Grants talk:TPS/Cryptic C62/Legislative Data Workshop

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Thank you for the submission[edit]

Hi, Cryptic:

Thank you for the new submission. Note that you are applying very close to the date of this event: we may not be able to deliver a decision before the event. Expect more comments or a decision soon, and please let us know if you have any questions.

Regards, Winifred Olliff (Grants Administrator) talk 00:09, 2 March 2013 (UTC)

Cheers mate, thanks for your time. --Cryptic C62 (talk) 01:22, 2 March 2013 (UTC)

Question about outcomes[edit]

Thanks for the request. We appreciate you budgeting frugally.

You mention that you plan to document procedures: can you provide us with some more information about where the documentation will be located and who is the intended audience. We'd like to better understand exactly how your participation would benefit the movement.

Regards, Winifred Olliff (Grants Administrator) talk 00:24, 7 March 2013 (UTC)

Regarding location, I think the most logical short-term answer would be a subpage of w:Wikipedia:Meetup/DC/Legislative Data Workshop. If the ideas become more widely used, it can be moved to its own project page, say w:Wikipedia:Legislative Data or some such. Considering the availability of pagemoves and redirects, I suppose the important answer to this question is "English Wikipedia."
Regarding intended audience, there are two groups of editors who (I imagine) would be interested in this: editors who are familiar with XML and want to put their skills to use, and less tech-savvy editors with a keen interest in improving coverage on legislation-related articles. If the proceedings of this workshop can be articulated in a way that is both intelligible and useful to these two groups, I think we'll have ourselves a big win.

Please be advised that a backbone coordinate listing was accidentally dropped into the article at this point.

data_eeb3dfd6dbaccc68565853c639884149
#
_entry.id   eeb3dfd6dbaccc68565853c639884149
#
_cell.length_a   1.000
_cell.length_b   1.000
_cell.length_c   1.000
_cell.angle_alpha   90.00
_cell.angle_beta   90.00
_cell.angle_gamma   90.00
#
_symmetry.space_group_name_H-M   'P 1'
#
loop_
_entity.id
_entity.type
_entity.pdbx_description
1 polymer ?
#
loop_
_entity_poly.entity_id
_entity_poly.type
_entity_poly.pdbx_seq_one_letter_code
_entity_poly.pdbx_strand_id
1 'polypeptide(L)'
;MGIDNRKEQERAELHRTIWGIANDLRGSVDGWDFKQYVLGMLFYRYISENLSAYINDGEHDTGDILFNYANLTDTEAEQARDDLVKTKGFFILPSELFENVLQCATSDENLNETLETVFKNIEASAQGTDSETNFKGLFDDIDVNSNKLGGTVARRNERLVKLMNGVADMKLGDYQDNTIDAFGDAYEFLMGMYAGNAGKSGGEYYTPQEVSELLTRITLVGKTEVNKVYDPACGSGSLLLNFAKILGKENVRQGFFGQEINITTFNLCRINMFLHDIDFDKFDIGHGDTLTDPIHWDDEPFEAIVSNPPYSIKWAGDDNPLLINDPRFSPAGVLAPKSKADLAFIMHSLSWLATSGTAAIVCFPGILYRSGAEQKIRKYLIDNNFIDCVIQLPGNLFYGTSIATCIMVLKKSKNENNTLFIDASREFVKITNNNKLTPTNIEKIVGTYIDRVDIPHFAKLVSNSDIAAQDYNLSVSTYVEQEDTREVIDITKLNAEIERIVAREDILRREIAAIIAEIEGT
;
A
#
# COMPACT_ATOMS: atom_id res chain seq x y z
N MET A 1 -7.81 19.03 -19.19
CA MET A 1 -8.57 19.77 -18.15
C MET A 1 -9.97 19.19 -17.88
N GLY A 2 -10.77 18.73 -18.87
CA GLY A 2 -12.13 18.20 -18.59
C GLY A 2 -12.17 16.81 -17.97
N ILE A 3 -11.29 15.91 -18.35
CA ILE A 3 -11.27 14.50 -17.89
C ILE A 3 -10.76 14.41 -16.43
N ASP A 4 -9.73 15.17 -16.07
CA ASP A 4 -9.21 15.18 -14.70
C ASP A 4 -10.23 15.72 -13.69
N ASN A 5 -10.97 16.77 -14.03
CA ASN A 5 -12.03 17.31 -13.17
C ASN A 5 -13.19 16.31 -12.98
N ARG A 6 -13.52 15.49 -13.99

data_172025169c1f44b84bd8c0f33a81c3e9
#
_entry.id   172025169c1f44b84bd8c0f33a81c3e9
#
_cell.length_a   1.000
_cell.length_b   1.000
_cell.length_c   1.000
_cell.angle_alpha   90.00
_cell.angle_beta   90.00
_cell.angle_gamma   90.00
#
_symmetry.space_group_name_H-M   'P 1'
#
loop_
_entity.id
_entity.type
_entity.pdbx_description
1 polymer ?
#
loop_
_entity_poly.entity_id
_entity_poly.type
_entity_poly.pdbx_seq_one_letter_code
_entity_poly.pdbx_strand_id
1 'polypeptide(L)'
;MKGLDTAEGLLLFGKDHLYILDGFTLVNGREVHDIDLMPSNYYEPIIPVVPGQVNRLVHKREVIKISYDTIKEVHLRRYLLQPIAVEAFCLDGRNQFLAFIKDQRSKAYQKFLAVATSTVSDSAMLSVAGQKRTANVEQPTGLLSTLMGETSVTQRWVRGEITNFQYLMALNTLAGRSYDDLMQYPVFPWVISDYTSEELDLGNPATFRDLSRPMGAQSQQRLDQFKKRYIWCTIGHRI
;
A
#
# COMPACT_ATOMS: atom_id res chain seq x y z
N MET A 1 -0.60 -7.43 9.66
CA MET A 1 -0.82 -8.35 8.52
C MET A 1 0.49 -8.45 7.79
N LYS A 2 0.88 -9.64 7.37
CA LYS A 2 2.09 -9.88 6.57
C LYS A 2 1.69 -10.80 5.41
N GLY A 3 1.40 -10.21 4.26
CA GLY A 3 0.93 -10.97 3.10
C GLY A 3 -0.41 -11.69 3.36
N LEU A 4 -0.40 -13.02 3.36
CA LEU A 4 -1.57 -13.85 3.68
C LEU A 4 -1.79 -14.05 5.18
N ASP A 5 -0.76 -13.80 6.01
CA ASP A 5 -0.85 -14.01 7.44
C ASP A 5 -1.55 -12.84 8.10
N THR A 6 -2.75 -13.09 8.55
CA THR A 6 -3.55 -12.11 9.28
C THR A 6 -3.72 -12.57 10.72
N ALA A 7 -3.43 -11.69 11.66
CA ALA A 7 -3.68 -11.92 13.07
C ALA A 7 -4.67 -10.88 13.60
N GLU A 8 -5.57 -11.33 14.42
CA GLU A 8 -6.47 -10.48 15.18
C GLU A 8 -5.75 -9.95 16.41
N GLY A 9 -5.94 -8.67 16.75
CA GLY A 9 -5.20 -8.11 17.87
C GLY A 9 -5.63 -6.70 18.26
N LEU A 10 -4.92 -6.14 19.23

Regarding my participation, I would imagine that all of the following questions and more would be relevant to the discussions at the Cato Institute:
  • How does one edit Wikipedia? Who does it? How are those people "chosen"?
  • How can we find and inform groups of editors who would be interested in this endeavor?
  • How do bots work, and what are their limitations?
  • Is there any precedent for the automated use of data sets to create new articles?
  • What safeguards exist to prevent legislative data from being accidentally or maliciously misrepresented on Wikipedia?
I would like to believe that the non-Wikipedian guests would ask these questions, but with the exception of the first, I think it is quite likely that the participants will not be familiar enough with Wikipedia that they would even consider these questions in the first place. If a reader has no idea that bots even exist, why would they think to ask about their limitations?
This is something that I consider myself to be quite good at: when asked a question, I try to identify and fill the gap in understanding that lead the person to ask the question in the first place, rather than simply answering the question as asked. I understand Wikipedia from years of varied and diligent editing, I understand how readers (mis)perceive the project from experiences as an ambassador, and I understand how to convey complex ideas from the hundreds of (mostly off-wiki) tutorial videos I have recorded over the years. --Cryptic C62 (talk) 14:01, 7 March 2013 (UTC)
Thank you for the detailed explanation! We hope to deliver a decision soon. Best, Winifred Olliff (Grants Administrator) talk 16:57, 7 March 2013 (UTC)

Request approved[edit]

Hello, Cryptic C62! Thanks for your request and for your engagement on the discussion page. This request is approved. We will be in touch shortly regarding next steps. Regards, Winifred Olliff (Grants Administrator) talk 18:21, 8 March 2013 (UTC)